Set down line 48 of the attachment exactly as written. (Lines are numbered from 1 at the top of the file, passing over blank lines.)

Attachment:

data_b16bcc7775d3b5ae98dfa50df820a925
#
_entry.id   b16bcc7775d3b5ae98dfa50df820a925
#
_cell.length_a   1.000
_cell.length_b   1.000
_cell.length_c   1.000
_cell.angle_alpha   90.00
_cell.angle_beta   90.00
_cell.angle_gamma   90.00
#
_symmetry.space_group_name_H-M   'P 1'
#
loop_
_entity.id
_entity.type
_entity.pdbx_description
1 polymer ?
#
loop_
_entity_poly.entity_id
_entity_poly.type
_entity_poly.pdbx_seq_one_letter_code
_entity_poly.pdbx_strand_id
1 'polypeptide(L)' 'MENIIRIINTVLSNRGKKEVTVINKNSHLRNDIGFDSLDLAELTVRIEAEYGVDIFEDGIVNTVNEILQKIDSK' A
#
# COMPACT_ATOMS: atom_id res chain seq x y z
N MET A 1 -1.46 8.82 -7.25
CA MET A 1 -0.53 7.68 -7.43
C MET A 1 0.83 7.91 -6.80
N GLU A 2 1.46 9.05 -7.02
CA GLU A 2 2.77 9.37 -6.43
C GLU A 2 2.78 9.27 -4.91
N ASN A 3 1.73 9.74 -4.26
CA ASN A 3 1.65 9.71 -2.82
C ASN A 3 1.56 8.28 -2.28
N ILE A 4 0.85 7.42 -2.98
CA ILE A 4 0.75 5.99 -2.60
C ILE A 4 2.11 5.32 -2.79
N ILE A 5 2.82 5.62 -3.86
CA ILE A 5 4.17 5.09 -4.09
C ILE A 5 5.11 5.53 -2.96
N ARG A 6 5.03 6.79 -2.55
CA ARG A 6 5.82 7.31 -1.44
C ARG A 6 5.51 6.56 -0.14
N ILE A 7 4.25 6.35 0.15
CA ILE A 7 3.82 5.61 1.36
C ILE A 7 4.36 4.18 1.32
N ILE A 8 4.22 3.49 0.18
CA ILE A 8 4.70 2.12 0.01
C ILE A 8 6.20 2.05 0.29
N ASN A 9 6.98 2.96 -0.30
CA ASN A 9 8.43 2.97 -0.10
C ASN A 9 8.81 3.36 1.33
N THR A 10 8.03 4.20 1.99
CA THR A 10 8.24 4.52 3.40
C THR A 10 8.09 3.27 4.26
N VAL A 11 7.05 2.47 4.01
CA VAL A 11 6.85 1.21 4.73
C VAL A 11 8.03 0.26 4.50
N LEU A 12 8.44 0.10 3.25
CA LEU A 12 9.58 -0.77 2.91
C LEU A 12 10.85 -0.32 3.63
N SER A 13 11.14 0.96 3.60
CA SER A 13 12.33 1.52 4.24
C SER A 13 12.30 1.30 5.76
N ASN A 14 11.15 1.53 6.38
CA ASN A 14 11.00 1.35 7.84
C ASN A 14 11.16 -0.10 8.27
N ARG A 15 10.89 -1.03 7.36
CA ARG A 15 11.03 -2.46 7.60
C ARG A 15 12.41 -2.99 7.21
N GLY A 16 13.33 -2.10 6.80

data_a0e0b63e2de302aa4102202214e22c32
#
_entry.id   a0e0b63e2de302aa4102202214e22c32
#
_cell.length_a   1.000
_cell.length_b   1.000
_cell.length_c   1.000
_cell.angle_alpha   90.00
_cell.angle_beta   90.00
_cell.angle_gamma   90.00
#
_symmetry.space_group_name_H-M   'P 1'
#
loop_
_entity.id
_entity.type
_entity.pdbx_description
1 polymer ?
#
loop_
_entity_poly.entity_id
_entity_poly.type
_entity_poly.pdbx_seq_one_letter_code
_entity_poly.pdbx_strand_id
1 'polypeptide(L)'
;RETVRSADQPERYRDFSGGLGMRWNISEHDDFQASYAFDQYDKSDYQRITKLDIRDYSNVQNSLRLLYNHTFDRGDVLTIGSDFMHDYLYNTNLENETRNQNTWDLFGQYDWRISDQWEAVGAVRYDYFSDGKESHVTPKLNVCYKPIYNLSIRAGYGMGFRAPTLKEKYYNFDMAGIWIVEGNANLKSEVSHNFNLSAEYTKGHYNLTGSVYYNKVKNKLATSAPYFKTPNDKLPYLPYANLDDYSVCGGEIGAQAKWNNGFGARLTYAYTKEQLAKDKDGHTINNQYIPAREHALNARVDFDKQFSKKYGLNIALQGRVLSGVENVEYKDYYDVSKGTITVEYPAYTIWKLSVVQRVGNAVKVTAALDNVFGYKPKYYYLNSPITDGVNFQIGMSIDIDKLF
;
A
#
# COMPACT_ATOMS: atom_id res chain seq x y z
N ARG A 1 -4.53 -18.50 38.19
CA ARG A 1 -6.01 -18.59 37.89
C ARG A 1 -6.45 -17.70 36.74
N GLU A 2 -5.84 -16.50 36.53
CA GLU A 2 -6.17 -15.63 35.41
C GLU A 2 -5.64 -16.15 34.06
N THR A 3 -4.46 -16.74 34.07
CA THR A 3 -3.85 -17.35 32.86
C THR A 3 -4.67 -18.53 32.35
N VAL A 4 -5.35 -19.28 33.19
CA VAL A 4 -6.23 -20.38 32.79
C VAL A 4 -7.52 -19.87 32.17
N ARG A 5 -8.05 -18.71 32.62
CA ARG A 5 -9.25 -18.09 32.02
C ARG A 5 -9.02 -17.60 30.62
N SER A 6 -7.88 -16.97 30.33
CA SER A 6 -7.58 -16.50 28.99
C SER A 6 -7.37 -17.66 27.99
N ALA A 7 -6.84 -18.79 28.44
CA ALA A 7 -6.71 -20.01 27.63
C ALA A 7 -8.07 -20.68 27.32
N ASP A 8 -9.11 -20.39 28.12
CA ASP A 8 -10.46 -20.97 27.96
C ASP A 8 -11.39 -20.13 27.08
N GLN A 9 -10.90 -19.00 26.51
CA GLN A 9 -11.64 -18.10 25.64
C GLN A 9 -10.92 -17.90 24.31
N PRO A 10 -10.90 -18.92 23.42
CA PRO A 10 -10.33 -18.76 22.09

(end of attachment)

C ILE A 7 4.36 4.18 1.32